The Long Weekend ran for seven years and attracted best-selling novelists, broadcasters and performers. These included crime writers Ian Rankin, Val McDermid, Lee Child and David Hewson. Scarborough-born Susan Hill, Barbara Trapido, Jodi Picoult,and Kate Atkinson and David Nobbs all appeared at the festival. This year’s line-up included William Sitwell, actor Gordon Sinclair, Susanna Gregory, Karen Maitland, Michael Jecks, Joanne Harris, David Lodge, Lucy Worsley and film director Mike Hodges.and top-selling author Margaret Drabble have also been booked to appear.

New to the festival, which will now be called Books By The Beach, will be broadcaster James Naughtie and military historian Alan Mallinson.

For the first time, the Fringe has been incorporated into the main festival under the name of Scarborough Flare.

It was feared that a lack of funding would spell the end of what was called The Long Weekend – four days in April – which had been running for seven years and was based at Scarborough Library.

Now regular festival host Peter Guttridge has teamed up with literature festival programmer Heather French to provide a programme of nationally known authors.

Scarborough Flare – which includes local authors Tony Howson, Felix Hodcroft, David Lewis and publisher Jamie McGarry – will offer a platform for local artists, writers, poets and playwrights.

“This will be a true Scarborough festival in that it is supported by North Yorkshire County Council, Scarborough Council, Scarborough Museums Trust, and businesses including The Scarborough News,” said Peter.

“It’s great that everybody is working together to produce a festival of which the whole town can be proud. Other big names will be announced in due course and the full programme will be announced in the new year,” he said.

Books by The Beach and Scarborough Flare will run from Thursday April 24 to Sunday April 27 and be based at the library in Vernon Road and other venues across the town.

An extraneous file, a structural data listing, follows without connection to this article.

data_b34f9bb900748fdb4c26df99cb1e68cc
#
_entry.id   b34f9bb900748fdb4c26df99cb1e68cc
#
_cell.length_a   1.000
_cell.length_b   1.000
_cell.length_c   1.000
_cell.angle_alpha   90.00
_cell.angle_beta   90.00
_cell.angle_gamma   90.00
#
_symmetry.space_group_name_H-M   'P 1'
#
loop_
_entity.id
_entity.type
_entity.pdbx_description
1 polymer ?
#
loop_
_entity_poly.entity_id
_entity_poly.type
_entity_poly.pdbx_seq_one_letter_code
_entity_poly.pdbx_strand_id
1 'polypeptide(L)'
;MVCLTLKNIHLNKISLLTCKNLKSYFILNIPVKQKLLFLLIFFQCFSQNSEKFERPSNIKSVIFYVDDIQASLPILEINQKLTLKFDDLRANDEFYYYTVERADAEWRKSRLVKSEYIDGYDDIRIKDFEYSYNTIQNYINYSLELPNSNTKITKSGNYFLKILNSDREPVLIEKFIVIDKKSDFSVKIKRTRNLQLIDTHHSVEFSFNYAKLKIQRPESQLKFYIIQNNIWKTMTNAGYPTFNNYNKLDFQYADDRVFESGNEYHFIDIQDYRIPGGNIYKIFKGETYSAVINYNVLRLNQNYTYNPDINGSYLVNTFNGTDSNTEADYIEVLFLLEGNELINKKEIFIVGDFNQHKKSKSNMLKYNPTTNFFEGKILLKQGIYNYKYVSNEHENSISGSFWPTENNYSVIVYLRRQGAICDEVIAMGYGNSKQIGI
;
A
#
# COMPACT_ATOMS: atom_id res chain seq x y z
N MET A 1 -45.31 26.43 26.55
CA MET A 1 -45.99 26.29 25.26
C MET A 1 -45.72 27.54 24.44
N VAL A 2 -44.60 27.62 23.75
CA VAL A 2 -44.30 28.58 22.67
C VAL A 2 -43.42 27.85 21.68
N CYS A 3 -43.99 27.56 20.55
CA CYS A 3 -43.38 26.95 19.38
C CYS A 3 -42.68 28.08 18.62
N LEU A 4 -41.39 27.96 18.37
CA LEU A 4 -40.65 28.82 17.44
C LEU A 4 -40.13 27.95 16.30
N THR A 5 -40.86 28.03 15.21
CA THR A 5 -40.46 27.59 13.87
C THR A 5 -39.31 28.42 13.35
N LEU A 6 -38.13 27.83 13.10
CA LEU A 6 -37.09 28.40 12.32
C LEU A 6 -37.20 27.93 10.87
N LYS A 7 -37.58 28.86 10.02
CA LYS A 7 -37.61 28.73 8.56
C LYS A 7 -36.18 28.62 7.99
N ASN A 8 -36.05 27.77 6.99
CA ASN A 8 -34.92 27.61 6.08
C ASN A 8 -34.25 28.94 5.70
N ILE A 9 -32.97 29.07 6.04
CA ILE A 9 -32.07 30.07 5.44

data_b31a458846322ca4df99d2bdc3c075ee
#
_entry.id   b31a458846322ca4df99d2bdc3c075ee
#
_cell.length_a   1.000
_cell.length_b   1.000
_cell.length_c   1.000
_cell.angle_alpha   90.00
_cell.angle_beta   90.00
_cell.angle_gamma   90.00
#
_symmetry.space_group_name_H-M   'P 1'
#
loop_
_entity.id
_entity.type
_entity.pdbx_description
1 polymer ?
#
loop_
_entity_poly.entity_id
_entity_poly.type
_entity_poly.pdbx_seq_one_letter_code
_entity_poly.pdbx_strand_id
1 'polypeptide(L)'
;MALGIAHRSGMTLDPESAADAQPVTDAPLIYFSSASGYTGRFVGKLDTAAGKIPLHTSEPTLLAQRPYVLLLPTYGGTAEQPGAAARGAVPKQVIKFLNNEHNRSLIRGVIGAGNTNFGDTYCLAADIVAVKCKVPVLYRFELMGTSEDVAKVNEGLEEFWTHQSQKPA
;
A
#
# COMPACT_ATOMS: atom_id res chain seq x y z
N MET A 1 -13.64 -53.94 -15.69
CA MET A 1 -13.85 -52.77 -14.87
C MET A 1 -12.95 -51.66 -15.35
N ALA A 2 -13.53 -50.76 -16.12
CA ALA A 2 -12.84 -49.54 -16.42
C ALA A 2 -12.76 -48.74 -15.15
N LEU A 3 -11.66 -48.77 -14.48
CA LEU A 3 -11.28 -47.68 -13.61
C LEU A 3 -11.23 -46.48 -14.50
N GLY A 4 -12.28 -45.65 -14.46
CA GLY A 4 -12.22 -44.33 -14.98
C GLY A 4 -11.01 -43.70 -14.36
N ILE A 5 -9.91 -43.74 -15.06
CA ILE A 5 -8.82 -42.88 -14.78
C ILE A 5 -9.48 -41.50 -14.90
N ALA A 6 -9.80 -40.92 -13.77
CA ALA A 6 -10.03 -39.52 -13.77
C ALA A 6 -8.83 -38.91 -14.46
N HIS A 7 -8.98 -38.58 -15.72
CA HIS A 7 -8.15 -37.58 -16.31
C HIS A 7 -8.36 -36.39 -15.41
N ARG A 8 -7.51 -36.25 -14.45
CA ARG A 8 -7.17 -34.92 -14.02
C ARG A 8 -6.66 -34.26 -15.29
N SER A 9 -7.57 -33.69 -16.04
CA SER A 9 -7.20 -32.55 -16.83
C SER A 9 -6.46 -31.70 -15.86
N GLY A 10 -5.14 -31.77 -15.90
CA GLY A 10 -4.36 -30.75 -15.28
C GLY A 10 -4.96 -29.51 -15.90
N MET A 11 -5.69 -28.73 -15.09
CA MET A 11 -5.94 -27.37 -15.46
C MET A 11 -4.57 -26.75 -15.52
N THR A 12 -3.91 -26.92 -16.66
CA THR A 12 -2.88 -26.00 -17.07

Chief curator of the Royal Palaces Lucy Worsley will be talking about Victorian murders, Kate Adie on First World War Women and Joanna Trollope will be talking about Jane Austen and the reworking of one of Austen’s novels.

The organisers of Scarborough Flare are holding a meeting at Woodend Creative Workspace, The Crescent Scarborough, on November 29 from 11am. “We are looking for some bright ideas to make next year’s literature festival in Scarborough a real page-turner,” said Tony Howson.

“We want Scarborough to stand apart from other book festivals, and the key to that is its local talent. This is a chance for local writers and organisations to showcase what they do and involve the local community at the same time.”

He said it was important to involve the community at as many levels as possible using drama, prose and poetry. “Scarborough already punches well above its weight as a centre for creative activity. We want the festival to play a bigger part in encouraging this, becoming a more striking feature of the town and to encourage the public to enjoy and join in with what’s on offer on its own doorstep.

“We’re very keen to get 
local wordsmiths working in partnership with musicians, artists or other creative 
practitioners during next year’s festival.”

The Long Weekend ran for seven years and attracted best-selling novelists, broadcasters and performers. These included crime writers Ian Rankin, Val McDermid, Lee Child and David Hewson. Scarborough-born Susan Hill, Barbara Trapido, Jodi Picoult,and Kate Atkinson and David Nobbs all appeared at the festival. This year’s line-up included William Sitwell, actor Gordon Sinclair, Susanna Gregory, Karen Maitland, Michael Jecks, Joanne Harris, David Lodge, Lucy Worsley and film director Mike Hodges.